As Wynn sat in the closet, he thought about the world he’d left behind and that which he’d traded it for. Wynn had been a part of Dee’s House for nearly a year now, yet the promises that Dee had made hadn’t materialized. Most notably, Wynn did not feel as if he belonged to his new social circle.
The thought that perhaps it was not just here, that there was no place where he’d belong tempted Wynn to despair. However, he was not the type of person to despair, even in these hours of sadness. His life had never been dominated by unendurable pain so much as it had been by loneliness, and he could take the loneliness. In fact, it was really only when he tried to bring someone into that loneliness, to try to introduce someone into the stillness and contentment of his world of one, that he felt the pain the sting of rejection. True, he’d had one friend, but only one—one success, weighed against a long string of failures and disappointments. All those people who, though restrained enough by their goodness and sympathy to avoid cruelty, were nonetheless harsh in the judgment they implicitly voiced in rejecting mutual intimacy with him, they saw what part of him they saw, and judged it not worth the effort to delve deeper. This meant, though, that if he never tried to bring another friend or romantic partner into his life, it would be mostly free of that emotional suffering. So, he concluded, if the world of society rejected him, he would reject it. He didn’t need their acceptance, their rules, or their approval.
With this thought in his head, Wynn stood up and looked towards the metal drum in which the seraph was stowed. The container still vibrated from the seraph’s frantic movements. Wynn believed earnestly that he could control it. He knew he could. He had seen Thorn do it. He could do that. It was simply a matter of confidence and daring.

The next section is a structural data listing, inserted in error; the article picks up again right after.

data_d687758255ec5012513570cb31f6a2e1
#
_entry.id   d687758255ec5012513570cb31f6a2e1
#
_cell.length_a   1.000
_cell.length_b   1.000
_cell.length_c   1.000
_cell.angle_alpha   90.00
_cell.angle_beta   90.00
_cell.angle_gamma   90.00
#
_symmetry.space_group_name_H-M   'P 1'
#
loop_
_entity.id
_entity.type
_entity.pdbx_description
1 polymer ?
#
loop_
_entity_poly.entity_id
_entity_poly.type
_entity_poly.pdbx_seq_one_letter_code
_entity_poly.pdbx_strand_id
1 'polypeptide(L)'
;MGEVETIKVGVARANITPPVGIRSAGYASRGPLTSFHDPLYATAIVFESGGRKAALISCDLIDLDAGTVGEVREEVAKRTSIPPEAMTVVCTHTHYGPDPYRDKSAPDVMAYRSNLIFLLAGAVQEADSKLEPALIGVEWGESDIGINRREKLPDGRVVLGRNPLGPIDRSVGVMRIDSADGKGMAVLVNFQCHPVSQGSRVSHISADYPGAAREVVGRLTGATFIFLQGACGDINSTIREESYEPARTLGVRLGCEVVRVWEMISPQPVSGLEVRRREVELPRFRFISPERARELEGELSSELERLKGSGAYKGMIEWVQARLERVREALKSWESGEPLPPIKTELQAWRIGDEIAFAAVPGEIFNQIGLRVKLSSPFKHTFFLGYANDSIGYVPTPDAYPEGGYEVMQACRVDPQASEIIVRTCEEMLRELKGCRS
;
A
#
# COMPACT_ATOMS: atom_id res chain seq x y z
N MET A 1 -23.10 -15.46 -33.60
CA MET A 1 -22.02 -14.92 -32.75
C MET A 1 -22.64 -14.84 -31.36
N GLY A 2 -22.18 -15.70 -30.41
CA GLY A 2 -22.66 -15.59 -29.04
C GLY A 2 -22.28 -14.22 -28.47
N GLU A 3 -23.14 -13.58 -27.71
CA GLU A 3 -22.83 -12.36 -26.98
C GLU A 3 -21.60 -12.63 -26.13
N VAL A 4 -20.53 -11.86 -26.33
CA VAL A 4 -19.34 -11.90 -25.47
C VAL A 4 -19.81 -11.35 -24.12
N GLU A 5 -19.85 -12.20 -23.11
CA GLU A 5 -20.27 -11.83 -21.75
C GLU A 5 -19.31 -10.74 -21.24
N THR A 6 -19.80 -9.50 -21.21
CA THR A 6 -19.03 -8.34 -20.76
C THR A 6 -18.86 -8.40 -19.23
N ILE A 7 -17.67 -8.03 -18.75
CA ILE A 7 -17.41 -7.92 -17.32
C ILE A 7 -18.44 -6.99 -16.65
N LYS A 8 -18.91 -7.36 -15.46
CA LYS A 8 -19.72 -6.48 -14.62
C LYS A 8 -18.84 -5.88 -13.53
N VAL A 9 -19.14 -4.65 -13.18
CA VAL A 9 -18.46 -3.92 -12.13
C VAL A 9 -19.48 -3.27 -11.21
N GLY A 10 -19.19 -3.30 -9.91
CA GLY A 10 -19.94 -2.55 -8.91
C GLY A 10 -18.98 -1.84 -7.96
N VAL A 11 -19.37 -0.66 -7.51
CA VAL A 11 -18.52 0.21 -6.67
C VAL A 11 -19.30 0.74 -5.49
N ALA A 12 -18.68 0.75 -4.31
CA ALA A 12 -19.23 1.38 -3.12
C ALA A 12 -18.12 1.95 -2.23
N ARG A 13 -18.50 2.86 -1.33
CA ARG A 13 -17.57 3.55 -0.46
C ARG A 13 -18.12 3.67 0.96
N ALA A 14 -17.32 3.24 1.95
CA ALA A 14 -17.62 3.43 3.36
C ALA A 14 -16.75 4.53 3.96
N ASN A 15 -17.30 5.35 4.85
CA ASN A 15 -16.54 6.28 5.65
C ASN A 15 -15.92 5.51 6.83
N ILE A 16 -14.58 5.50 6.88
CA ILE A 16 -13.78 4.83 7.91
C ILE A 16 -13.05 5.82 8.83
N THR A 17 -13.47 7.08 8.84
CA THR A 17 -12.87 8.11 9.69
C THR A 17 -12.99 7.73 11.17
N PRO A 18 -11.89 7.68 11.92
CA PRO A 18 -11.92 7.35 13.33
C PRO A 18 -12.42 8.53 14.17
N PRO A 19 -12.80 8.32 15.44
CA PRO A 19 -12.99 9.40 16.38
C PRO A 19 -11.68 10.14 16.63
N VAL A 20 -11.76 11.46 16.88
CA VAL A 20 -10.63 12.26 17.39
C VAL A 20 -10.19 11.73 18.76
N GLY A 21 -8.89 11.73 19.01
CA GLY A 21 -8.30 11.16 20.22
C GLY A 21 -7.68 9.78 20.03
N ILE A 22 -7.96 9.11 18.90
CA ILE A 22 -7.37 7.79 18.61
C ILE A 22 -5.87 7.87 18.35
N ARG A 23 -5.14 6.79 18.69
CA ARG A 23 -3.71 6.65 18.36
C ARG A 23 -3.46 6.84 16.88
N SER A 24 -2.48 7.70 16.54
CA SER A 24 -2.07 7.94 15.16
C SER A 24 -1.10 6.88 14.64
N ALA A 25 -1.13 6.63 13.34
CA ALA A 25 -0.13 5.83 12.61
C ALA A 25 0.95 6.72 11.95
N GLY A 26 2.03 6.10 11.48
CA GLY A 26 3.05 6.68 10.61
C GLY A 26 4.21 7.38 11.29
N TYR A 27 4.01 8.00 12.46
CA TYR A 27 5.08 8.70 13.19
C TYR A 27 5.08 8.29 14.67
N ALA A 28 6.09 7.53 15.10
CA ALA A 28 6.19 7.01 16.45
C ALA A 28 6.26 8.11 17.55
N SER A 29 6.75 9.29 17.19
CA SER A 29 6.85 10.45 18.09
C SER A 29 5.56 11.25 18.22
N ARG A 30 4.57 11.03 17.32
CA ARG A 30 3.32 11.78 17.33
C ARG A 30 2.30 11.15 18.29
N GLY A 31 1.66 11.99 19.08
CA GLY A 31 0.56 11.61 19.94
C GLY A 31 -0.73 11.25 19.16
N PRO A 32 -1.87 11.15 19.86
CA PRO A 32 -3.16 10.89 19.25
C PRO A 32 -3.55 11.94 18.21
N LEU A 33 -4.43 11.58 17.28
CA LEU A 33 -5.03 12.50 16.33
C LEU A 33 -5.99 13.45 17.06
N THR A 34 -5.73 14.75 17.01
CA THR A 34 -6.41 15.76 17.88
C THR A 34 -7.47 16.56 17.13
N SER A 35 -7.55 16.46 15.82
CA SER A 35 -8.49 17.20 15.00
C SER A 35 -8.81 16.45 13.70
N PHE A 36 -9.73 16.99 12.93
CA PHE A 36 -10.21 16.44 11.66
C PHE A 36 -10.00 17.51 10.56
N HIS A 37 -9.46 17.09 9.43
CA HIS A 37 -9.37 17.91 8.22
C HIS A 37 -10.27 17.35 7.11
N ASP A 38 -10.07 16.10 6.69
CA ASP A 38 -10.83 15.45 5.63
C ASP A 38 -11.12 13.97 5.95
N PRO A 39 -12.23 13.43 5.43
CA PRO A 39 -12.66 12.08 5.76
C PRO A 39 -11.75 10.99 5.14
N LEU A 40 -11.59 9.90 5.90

He practiced the words in his mind. This time he was not overheard by the other members of the house—in this room he had genuine privacy. He imagined in his mind several times how it would play out, envisioned every step of the process.
When he was ready, he walked over to the drum. He opened the first gate, admitting the seraph into the tube. He would have to react immediately; the seraph would bolt out of the exit in a streak. Then he opened the second gate, admitting the seraph into the room.
Just as before, the seraph zipped out of the exit so fast it could barely be seen. The secret was not to track it with his eyes, but to feel where it was, and Wynn felt the movement of the seraph and commanded it to twist around him. He used a flurry of commands, just as Thorn had, to confuse the seraph and keep it under his control, and it worked.
At the beginning, when the seraph first exited he was in a panicked rush to gain control—his heart was beating fast and his body was tensed for instantaneous reflexes—but now that he had control, he was able to relax somewhat, to settle into the pattern that he had established. The seraph blazed around him, shaping a circle of light in its rapid orbit.
Wynn was ready to send it back into the container from which it had come. He had had held onto the door with one hand while he concentrated on the seraph. But something disrupted his concentration, and he lost control. It was the sound of the door to the room creaking as it was pushed open from the outside. His focus turned as his eyes turned to the person standing in the doorway. He lost hold of the seraph, and it shot towards this person like a bullet.
When he turned, he saw that it was Lola standing in the door, apparently having come looking for him. The seraph saw her too and viciously thrust itself against her nous before it passed out through this exit and completely beyond his ability to retrieve it.
Wynn watched with his eyes as consciousness left her, her legs buckled beneath her and she collapsed to the floor, her open eyes staring blankly upwards.